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October 21, 2020

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Tanzania: Zanzibar’s urban residents have improved access to water and sanitation with African Development Bank support, says report

 

Financed by a Bank loan in the amount of $19 million, the project was rolled out in Saateni and Welezo, two urban areas in the Zanzibar archipelago

ABIDJAN, Ivory Coast, October 6, 2020/ — The Zanzibar Urban Water Supply and Sanitation Project, implemented between 2012 and 2018 in Tanzania, has provided water and sanitation services to around 287,000 people, according to a report (https://bit.ly/33Bqsbr) by the African Development Bank (www.AfDB.org) published on September 2, 2020.

Financed by a Bank loan in the amount of $19 million, the project was rolled out in Saateni and Welezo, two urban areas in the Zanzibar archipelago.

The report notes that progress towards achieving the project’s initial goals was largely satisfactory. In fact, 71 percent of the people in the Saateni and Welezo regions now benefit from water supply services, 12 elementary schools have gained access to improved sanitation facilities, and 5,000 primary school students have been sensitized on hygiene and sanitation.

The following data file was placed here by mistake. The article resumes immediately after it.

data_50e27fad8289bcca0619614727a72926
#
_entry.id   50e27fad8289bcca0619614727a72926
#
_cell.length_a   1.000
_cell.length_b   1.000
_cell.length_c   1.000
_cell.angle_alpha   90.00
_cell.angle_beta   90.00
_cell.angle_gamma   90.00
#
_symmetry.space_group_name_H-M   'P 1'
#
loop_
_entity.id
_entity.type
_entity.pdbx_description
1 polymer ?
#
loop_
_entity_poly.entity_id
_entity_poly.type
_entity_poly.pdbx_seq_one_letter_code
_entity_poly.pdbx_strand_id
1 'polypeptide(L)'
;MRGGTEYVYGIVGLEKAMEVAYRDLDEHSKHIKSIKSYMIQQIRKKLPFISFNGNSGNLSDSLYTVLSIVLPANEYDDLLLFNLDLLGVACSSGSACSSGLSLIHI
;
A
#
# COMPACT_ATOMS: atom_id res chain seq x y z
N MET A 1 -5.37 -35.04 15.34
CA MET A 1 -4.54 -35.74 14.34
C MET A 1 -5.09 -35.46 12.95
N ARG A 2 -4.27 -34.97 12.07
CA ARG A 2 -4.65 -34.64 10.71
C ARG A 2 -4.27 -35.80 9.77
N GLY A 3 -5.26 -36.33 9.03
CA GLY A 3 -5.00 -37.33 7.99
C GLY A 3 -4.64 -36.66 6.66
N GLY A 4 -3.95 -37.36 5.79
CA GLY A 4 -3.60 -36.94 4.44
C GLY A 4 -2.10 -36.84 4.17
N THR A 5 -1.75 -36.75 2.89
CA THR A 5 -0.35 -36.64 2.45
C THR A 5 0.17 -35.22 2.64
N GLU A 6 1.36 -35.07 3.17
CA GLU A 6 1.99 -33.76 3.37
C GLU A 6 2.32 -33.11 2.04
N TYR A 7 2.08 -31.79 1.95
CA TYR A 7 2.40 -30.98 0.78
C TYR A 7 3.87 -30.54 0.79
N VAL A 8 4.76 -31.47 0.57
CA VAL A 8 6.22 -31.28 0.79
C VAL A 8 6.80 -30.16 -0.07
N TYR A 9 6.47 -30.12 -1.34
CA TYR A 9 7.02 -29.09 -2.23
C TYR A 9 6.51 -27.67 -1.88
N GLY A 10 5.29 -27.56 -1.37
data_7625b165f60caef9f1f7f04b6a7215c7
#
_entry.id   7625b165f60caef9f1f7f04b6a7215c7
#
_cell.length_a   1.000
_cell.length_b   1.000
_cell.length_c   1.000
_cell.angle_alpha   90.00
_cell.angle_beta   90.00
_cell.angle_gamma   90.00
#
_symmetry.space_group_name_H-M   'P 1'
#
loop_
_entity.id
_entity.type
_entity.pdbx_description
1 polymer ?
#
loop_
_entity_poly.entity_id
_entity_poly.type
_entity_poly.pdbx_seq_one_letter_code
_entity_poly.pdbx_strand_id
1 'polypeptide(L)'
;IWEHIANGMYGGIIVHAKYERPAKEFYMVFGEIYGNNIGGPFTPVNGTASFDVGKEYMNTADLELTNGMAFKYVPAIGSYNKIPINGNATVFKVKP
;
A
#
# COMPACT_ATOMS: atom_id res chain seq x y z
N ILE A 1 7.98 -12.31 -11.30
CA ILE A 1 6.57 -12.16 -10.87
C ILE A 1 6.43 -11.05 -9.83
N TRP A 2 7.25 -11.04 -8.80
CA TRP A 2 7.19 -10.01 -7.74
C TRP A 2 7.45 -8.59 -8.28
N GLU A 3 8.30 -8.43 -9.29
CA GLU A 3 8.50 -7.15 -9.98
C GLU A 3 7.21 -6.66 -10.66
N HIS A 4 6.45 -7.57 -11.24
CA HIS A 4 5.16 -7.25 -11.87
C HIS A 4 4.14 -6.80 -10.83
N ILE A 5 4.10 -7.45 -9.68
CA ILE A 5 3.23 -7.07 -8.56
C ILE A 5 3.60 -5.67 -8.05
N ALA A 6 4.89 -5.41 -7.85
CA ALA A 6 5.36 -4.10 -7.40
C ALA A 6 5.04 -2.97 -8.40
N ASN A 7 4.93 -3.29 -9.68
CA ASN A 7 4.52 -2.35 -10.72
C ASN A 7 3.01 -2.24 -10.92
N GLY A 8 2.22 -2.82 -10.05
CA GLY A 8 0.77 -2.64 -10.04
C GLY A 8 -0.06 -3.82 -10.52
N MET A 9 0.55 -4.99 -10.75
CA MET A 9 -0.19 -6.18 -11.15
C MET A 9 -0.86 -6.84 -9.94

“Similarly, 76 percent of the 30 targeted non-functional boreholes have been rehabilitated and new submersible pumps have been installed, six new wells have been drilled and new submersible pumps have been installed. A total of 56,782 m3/day of water is produced, representing 154 percent of the targeted production quantity of 36,755 m3/day,” according to the project completion report.

The document also highlights the rehabilitation and extension of more than 68 kilometres of water supply and distribution mains, the installation of more than 15 meters, the acquisition of nearly 4,000 household water meters, and the rehabilitation and construction of about 454 sanitation and hygiene facilities in elementary schools, adapted to children and people with disabilities.

In addition, 30 school sanitation and hygiene centres were created. Nine training sessions were held for 117 teachers, 72 percent of whom were women.

“The project has made remarkable progress and has ultimately improved the lives of the targeted beneficiaries,” the report continues.

“The rate of access to sanitation facilities in schools rose from 7 percent in 2012 to 142 percent in 2020. In addition, 34,353 primary school students have been taught about sanitation and hygiene thanks to the training offered. In accordance with the project design, the students are relaying these messages to their communities, which has had a positive impact on sanitation and hygiene in those communities.”

The report concludes by pointing out that 227 direct jobs, including 80 skilled jobs, were created during the construction of the water and sanitation facilities and following the commissioning of a water supply system in Zanzibar.

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